For a while now, I've been thinking about the idea of keeping kids busy - I've heard the phrase as synonymous with "keep 'em out of trouble". I'm all for keeping 'em out of trouble, my own kids especially, but there was something that kept my brain tinkering with the subject. After all, we've all heard that "idle hands are the devil's toys", and boredom can quickly lead to bickering and trouble. But I've also heard that one of the greatest gifts you can give a child is the opportunity to be bored, for "poverty is the mother of invention". How am I to reconcile these two apparently opposite concepts?
It wasn't so very long ago that this problem wasn't actually a problem at all. There was always something to keep kids of all ages busy. Kids worked with their families, caring for the home, farm, other children or the family business. There wasn't a lot of time for play, but most kids learned what it took to make a home and provide for a family. They learned interpersonal skills by dealing with family members and how to serve in their own family and in the wider community.
Times, as they say, have changed. Nowadays, we sign them up for classes, sports, lessons, enrichment groups and field trips. We buy more toys, more games and more entertainment to fill up more free time. Not to say that I am necessarily against all these opportunities. Not only did I do just about every activity I could, my own children are involved in a fair few, as well. My growing concern, however, is what this constantly busy schedule is teaching my children. Are they learning that their social calendar is more important than our time together as a family? Are they learning that opportunities and things are more important than people? Are they learning that they have to be busy to be valuable?
I'm also concerned about the long term impact of this "training" on their character. It may be easier to allow my kids to retreat behind closed doors and headphones when they don't get along, rather than wade into the mess of teaching them how to love and care for each other, but is that going to serve them when they get into conflict with their spouse? Or I may not feel like schleping them to a service opportunity because I've already run them hither and yon all week and would kind of like a break, but is my desire for comfort and ease communicating that serving isn't really as important as I tell them it is?
Frankly, I would kind of like to go back to the old days. I'd miss my iPhone, but it would be rather simpler. That's not much of an option, though - this is the world we live in, so we'd better figure out how to do it well. And I am grateful for all the opportunities for skills, growth and relationships - they are fun and important!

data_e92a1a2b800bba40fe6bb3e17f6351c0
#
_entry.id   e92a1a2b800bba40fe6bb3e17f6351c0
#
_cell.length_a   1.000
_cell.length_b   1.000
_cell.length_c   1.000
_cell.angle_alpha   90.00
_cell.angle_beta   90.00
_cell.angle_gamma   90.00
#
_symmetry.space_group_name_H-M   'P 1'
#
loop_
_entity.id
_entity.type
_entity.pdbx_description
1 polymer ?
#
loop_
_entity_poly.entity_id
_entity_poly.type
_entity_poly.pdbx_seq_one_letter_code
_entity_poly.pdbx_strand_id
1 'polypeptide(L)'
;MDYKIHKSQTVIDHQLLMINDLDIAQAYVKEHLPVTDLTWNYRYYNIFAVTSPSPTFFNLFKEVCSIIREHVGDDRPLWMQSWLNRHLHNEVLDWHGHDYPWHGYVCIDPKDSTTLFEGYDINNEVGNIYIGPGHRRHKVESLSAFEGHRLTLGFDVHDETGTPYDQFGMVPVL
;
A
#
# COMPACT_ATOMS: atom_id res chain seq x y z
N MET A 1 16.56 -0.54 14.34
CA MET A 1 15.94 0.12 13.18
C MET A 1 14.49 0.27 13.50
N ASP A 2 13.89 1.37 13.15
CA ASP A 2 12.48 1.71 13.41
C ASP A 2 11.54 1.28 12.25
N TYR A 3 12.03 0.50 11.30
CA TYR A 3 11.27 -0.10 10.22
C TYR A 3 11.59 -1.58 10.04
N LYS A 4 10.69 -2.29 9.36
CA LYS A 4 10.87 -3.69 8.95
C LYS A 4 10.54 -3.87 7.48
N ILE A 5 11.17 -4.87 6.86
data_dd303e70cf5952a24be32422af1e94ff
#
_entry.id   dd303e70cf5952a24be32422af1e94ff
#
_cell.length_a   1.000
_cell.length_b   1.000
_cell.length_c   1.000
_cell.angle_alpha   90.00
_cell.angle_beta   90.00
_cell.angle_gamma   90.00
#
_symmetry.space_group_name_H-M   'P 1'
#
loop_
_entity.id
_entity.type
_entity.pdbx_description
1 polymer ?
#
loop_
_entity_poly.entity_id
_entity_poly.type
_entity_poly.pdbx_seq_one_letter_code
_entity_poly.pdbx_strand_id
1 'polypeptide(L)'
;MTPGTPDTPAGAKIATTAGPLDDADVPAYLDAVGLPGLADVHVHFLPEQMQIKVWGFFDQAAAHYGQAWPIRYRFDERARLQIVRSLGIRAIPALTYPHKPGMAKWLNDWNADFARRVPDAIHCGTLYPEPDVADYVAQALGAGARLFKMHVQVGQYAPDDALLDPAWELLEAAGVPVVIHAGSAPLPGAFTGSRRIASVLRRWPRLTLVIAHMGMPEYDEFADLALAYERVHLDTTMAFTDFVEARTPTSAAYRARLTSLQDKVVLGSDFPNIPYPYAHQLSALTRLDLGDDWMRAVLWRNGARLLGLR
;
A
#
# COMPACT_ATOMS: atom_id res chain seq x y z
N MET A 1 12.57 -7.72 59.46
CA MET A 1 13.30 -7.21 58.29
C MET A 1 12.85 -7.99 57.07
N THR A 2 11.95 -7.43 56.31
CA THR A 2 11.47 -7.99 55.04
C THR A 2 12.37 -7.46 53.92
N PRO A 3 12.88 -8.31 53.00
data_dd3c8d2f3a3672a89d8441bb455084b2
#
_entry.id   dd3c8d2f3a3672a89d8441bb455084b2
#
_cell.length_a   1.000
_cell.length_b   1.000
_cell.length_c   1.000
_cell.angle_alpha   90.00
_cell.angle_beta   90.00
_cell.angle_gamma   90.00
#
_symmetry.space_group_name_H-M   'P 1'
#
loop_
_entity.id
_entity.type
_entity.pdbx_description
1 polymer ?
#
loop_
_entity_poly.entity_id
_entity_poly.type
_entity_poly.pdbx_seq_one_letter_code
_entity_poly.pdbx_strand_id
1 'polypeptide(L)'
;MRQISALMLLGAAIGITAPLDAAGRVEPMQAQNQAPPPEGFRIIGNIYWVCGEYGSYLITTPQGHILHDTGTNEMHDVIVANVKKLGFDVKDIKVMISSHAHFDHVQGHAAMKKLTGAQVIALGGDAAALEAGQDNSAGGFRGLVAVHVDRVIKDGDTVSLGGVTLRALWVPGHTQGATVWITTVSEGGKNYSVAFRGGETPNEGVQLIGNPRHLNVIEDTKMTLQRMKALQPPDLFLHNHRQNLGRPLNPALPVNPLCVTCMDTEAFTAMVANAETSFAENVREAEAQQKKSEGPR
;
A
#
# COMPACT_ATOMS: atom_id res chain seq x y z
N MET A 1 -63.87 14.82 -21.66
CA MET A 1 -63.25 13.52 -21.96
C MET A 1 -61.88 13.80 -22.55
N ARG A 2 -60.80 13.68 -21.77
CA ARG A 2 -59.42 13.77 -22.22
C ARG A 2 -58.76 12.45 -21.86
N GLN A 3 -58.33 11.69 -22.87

So, what to do? Here are some ideas:
- Make 'em choose. No one can do everything they'd like - I can't and neither can my children. They can grow in prioritization skills my choosing what they give their "extra" time to: ballet or soccer? Drama or scouts? Obviously, we as parents need to guide them as they make these choices; they need our help in weighing the long-term benefit of a skill over the short-term fun of doing what their friends are doing. It would be a great opportunity, though, to see how they enjoy spending their time, see where their interests, gifts, and abilities are - you may be surprised what you learn about them.
- Say no. It's hard, really hard, to say no to your children sometimes. After a couple of years of going to gymnastics and being told by the instructor that she could go somewhere with it, we decided to pull Abigail out of gymnastics. It wasn't easy, especially since she's good at it and enjoyed it, but we knew that it was not going to fit into the overall family schedule well, and we felt that trying to make it fit was going to be detrimental to the other kids. None of our children exists in a vacuum, and they need to be aware that there are times we need to put the needs of the whole family ahead of one person's personal desires.
- Think it through. What will happen if they do/don't do this activity? Will they experience a long-term lack? Will it communicate your love and care for them in a special way if you say yes? What are you choosing not to do if you do x? Are you saying no to make your life more comfortable? What else is going to fill that time? Don't put off something for you child so that you don't miss your shows, but don't make unwise financial/time management decisions, either.
My oldest child is not yet 11 years old, so our family hasn't been at this gig as long as many. Any other more experienced mamas out there have any helpful insights to contribute? You are very welcome to the conversation!